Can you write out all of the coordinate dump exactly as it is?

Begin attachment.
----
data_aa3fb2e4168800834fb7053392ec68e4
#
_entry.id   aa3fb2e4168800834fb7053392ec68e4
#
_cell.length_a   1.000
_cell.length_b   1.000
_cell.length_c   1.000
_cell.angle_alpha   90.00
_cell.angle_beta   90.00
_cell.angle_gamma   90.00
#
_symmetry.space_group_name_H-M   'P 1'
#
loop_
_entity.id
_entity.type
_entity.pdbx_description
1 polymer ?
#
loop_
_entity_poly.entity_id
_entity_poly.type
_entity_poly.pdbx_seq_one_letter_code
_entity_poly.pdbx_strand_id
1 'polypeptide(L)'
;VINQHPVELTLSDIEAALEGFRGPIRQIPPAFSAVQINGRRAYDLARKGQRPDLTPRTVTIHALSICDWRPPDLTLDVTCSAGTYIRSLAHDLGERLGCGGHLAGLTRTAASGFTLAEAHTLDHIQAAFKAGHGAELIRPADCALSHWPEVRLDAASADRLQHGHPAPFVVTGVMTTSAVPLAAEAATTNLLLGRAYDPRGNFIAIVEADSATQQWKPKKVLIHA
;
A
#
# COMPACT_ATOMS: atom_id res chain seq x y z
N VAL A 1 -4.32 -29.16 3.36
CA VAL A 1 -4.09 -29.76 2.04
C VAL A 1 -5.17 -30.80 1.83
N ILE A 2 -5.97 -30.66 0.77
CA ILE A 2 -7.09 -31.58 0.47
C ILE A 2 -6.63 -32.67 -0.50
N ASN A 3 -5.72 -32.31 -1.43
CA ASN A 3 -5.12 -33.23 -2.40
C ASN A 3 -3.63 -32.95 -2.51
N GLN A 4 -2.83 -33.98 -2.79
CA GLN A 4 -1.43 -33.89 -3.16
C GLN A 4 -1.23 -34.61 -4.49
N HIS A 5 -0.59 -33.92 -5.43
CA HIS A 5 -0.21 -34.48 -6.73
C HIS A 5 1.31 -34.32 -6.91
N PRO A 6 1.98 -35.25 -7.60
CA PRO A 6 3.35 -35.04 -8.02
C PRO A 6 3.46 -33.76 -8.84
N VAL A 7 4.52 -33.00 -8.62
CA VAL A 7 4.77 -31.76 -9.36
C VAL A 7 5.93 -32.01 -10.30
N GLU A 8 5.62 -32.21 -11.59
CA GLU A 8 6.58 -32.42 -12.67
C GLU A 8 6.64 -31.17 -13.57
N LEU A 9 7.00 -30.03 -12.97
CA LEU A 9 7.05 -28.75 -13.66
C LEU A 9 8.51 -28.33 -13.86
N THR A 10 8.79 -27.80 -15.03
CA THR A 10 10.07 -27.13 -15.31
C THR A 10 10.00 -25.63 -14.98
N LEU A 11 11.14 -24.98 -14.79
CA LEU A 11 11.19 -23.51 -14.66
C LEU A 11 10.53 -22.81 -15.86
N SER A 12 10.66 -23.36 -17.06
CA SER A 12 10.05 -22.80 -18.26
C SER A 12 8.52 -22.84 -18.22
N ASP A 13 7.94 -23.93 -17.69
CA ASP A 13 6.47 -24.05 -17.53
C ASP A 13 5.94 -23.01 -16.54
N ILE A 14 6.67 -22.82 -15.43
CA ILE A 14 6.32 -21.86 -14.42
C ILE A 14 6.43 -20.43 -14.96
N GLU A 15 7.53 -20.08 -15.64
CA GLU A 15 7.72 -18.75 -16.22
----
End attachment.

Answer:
data_aa3fb2e4168800834fb7053392ec68e4
#
_entry.id   aa3fb2e4168800834fb7053392ec68e4
#
_cell.length_a   1.000
_cell.length_b   1.000
_cell.length_c   1.000
_cell.angle_alpha   90.00
_cell.angle_beta   90.00
_cell.angle_gamma   90.00
#
_symmetry.space_group_name_H-M   'P 1'
#
loop_
_entity.id
_entity.type
_entity.pdbx_description
1 polymer ?
#
loop_
_entity_poly.entity_id
_entity_poly.type
_entity_poly.pdbx_seq_one_letter_code
_entity_poly.pdbx_strand_id
1 'polypeptide(L)'
;VINQHPVELTLSDIEAALEGFRGPIRQIPPAFSAVQINGRRAYDLARKGQRPDLTPRTVTIHALSICDWRPPDLTLDVTCSAGTYIRSLAHDLGERLGCGGHLAGLTRTAASGFTLAEAHTLDHIQAAFKAGHGAELIRPADCALSHWPEVRLDAASADRLQHGHPAPFVVTGVMTTSAVPLAAEAATTNLLLGRAYDPRGNFIAIVEADSATQQWKPKKVLIHA
;
A
#
# COMPACT_ATOMS: atom_id res chain seq x y z
N VAL A 1 -4.32 -29.16 3.36
CA VAL A 1 -4.09 -29.76 2.04
C VAL A 1 -5.17 -30.80 1.83
N ILE A 2 -5.97 -30.66 0.77
CA ILE A 2 -7.09 -31.58 0.47
C ILE A 2 -6.63 -32.67 -0.50
N ASN A 3 -5.72 -32.31 -1.43
CA ASN A 3 -5.12 -33.23 -2.40
C ASN A 3 -3.63 -32.95 -2.51
N GLN A 4 -2.83 -33.98 -2.79
CA GLN A 4 -1.43 -33.89 -3.16
C GLN A 4 -1.23 -34.61 -4.49
N HIS A 5 -0.59 -33.92 -5.43
CA HIS A 5 -0.21 -34.48 -6.73
C HIS A 5 1.31 -34.32 -6.91
N PRO A 6 1.98 -35.25 -7.60
CA PRO A 6 3.35 -35.04 -8.02
C PRO A 6 3.46 -33.76 -8.84
N VAL A 7 4.52 -33.00 -8.62
CA VAL A 7 4.77 -31.76 -9.36
C VAL A 7 5.93 -32.01 -10.30
N GLU A 8 5.62 -32.21 -11.59
CA GLU A 8 6.58 -32.42 -12.67
C GLU A 8 6.64 -31.17 -13.57
N LEU A 9 7.00 -30.03 -12.97
CA LEU A 9 7.05 -28.75 -13.66
C LEU A 9 8.51 -28.33 -13.86
N THR A 10 8.79 -27.80 -15.03
CA THR A 10 10.07 -27.13 -15.31
C THR A 10 10.00 -25.63 -14.98
N LEU A 11 11.14 -24.98 -14.79
CA LEU A 11 11.19 -23.51 -14.66
C LEU A 11 10.53 -22.81 -15.86
N SER A 12 10.66 -23.36 -17.06
CA SER A 12 10.05 -22.80 -18.26
C SER A 12 8.52 -22.84 -18.22
N ASP A 13 7.94 -23.93 -17.69
CA ASP A 13 6.47 -24.05 -17.53
C ASP A 13 5.94 -23.01 -16.54
N ILE A 14 6.67 -22.82 -15.43
CA ILE A 14 6.32 -21.86 -14.42
C ILE A 14 6.43 -20.43 -14.96
N GLU A 15 7.53 -20.08 -15.64
CA GLU A 15 7.72 -18.75 -16.22